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I went to Commerce clause | LII / Legal Information Institute and they, Cornell Law, stated "The Commerce Clause has historically been viewed as both a grant of congressional authority and as a restriction on states’ powers to regulate. The “dormant” Commerce Clause refers to the prohibition, implied in the Commerce Clause, against states passing legislation that discriminates against or excessively burdens interstate commerce. The meaning of the word "commerce" is a source of much of the controversy. The Constitution does not explicitly define the word. Some argue that it refers simply to trade or exchange, while others claim that the founders intended to describe more broadly commercial and social intercourse between citizens of different states. Thus, the interpretation of "commerce" affects the appropriate dividing line between federal and state power."

Does not banning high capacity magazine, handguns not approved by the state of California, prohibition of lead ammo, etc burdens interstate commerce as company's cannot sell their products in certain states?
 

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The far more relevant sections of the Constitution are Amendments 2 and 14. The Interstate Commerce Clause refers to just that...interstate commerce. It has already been abused and stretch far beyond what it really authorizes. We don't need it being subjected to further mischief.
 

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I think you just might be onto something. Especially with THIS court.

Law School Joke: Why can the Coca Cola truck park wherever it likes? Because it moves in the stream of commerce.

I went to Commerce clause | LII / Legal Information Institute and they, Cornell Law, stated "The Commerce Clause has historically been viewed as both a grant of congressional authority and as a restriction on states’ powers to regulate. The “dormant” Commerce Clause refers to the prohibition, implied in the Commerce Clause, against states passing legislation that discriminates against or excessively burdens interstate commerce. The meaning of the word "commerce" is a source of much of the controversy. The Constitution does not explicitly define the word. Some argue that it refers simply to trade or exchange, while others claim that the founders intended to describe more broadly commercial and social intercourse between citizens of different states. Thus, the interpretation of "commerce" affects the appropriate dividing line between federal and state power."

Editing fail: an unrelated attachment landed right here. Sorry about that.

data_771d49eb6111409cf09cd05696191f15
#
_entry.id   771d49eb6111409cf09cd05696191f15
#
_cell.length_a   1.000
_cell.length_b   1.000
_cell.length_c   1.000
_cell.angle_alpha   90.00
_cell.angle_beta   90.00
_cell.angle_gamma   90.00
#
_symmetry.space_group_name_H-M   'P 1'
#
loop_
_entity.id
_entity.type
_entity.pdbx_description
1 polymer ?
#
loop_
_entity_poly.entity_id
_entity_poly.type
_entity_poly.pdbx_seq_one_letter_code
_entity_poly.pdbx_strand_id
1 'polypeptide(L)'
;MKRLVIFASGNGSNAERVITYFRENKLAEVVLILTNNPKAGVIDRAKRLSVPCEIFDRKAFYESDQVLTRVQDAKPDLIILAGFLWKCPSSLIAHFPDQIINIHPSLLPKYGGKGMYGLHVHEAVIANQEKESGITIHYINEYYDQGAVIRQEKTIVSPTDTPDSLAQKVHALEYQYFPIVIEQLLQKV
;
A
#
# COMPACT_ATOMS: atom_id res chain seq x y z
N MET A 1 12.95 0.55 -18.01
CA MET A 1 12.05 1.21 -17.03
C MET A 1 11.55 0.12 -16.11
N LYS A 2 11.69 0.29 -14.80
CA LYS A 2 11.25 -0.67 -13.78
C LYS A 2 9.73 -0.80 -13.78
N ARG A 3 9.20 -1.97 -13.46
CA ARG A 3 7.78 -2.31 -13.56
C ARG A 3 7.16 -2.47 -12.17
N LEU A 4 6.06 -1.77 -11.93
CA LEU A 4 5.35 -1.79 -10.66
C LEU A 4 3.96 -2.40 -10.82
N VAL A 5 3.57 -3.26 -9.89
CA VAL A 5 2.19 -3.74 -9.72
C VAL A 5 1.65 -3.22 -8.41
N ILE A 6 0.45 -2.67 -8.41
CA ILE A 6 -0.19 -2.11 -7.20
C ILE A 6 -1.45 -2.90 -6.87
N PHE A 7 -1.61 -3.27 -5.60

Does not banning high capacity magazine, handguns not approved by the state of California, prohibition of lead ammo, etc burdens interstate commerce as company's cannot sell their products in certain states?
 

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The far more relevant sections of the Constitution are Amendments 2 and 14. The Interstate Commerce Clause refers to just that...interstate commerce. It has already been abused and stretch far beyond what it really authorizes. We don't need it being subjected to further mischief.
Exactly. The ICC was never meant to have anything to do with "social interactions" or related to gun rights in any way. Let's stick with the language that specifically applies.
 

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They are banning a product that almost of the other states allow, which is to me hindering interstate commerce.
 

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They are banning a product that almost of the other states allow, which is to me hindering interstate commerce.
The commerce clause was intended to prevent scenarios where one state interfered with the ability of two other states to engage in trade (eg: punitive tarrifs on goods shipped from one state, to another, *through* the offending state). It has been abused and stretched beyond recognition already. Let's not encourage further abuses.
 

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To all who say this is not what the commerce clause is about and so forth I whole heartily agree. However, the people who wish to end firearm ownership would use this and any other misrepresentation possible to accomplish their task. I feel that it is time to start playing by our opponents rules and use their tactics against them. Fighting fair only ends up in a lost on the street and we are fighting in the anti-gunners in the gutter.
 

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IANAL, but I believe I've some states using it to their benefit by saying firearms manufactured and sold within their state are not subject to federal laws. Not sure how that's working out.
 

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So pot grown in California can't be banned in Georgia?
 
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